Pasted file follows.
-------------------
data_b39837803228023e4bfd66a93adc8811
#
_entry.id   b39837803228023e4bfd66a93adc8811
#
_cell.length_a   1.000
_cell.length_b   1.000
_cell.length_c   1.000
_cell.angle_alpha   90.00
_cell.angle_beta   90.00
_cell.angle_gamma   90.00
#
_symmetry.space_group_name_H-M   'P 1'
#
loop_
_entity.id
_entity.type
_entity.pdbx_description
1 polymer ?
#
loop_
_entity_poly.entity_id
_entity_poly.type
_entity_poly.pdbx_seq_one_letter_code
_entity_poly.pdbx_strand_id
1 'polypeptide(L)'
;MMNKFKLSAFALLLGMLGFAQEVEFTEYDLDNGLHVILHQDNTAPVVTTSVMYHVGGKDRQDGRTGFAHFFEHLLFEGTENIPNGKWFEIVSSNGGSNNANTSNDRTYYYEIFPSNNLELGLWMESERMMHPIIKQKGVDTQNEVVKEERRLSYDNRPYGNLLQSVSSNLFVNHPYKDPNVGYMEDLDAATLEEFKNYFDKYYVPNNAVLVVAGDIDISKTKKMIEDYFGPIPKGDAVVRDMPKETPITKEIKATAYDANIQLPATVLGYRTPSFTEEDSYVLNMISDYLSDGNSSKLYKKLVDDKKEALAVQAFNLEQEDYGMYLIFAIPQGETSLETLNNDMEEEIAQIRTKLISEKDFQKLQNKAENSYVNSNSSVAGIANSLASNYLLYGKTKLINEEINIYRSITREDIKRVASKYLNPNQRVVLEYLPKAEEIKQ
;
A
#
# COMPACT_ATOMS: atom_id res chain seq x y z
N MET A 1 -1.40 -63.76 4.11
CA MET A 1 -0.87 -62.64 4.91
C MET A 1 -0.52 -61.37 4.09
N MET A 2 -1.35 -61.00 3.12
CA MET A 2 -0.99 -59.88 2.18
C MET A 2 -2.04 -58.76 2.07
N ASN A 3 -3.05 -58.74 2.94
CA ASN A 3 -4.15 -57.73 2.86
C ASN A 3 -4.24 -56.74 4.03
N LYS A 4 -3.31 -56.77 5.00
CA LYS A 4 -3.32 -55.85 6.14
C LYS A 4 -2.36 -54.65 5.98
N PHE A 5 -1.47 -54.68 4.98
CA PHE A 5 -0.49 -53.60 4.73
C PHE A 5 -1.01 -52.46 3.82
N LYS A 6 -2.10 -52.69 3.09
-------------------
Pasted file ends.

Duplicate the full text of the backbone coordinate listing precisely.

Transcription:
data_b39837803228023e4bfd66a93adc8811
#
_entry.id   b39837803228023e4bfd66a93adc8811
#
_cell.length_a   1.000
_cell.length_b   1.000
_cell.length_c   1.000
_cell.angle_alpha   90.00
_cell.angle_beta   90.00
_cell.angle_gamma   90.00
#
_symmetry.space_group_name_H-M   'P 1'
#
loop_
_entity.id
_entity.type
_entity.pdbx_description
1 polymer ?
#
loop_
_entity_poly.entity_id
_entity_poly.type
_entity_poly.pdbx_seq_one_letter_code
_entity_poly.pdbx_strand_id
1 'polypeptide(L)'
;MMNKFKLSAFALLLGMLGFAQEVEFTEYDLDNGLHVILHQDNTAPVVTTSVMYHVGGKDRQDGRTGFAHFFEHLLFEGTENIPNGKWFEIVSSNGGSNNANTSNDRTYYYEIFPSNNLELGLWMESERMMHPIIKQKGVDTQNEVVKEERRLSYDNRPYGNLLQSVSSNLFVNHPYKDPNVGYMEDLDAATLEEFKNYFDKYYVPNNAVLVVAGDIDISKTKKMIEDYFGPIPKGDAVVRDMPKETPITKEIKATAYDANIQLPATVLGYRTPSFTEEDSYVLNMISDYLSDGNSSKLYKKLVDDKKEALAVQAFNLEQEDYGMYLIFAIPQGETSLETLNNDMEEEIAQIRTKLISEKDFQKLQNKAENSYVNSNSSVAGIANSLASNYLLYGKTKLINEEINIYRSITREDIKRVASKYLNPNQRVVLEYLPKAEEIKQ
;
A
#
# COMPACT_ATOMS: atom_id res chain seq x y z
N MET A 1 -1.40 -63.76 4.11
CA MET A 1 -0.87 -62.64 4.91
C MET A 1 -0.52 -61.37 4.09
N MET A 2 -1.35 -61.00 3.12
CA MET A 2 -0.99 -59.88 2.18
C MET A 2 -2.04 -58.76 2.07
N ASN A 3 -3.05 -58.74 2.94
CA ASN A 3 -4.15 -57.73 2.86
C ASN A 3 -4.24 -56.74 4.03
N LYS A 4 -3.31 -56.77 5.00
CA LYS A 4 -3.32 -55.85 6.14
C LYS A 4 -2.36 -54.65 5.98
N PHE A 5 -1.47 -54.68 4.98
CA PHE A 5 -0.49 -53.60 4.73
C PHE A 5 -1.01 -52.46 3.82
N LYS A 6 -2.10 -52.69 3.09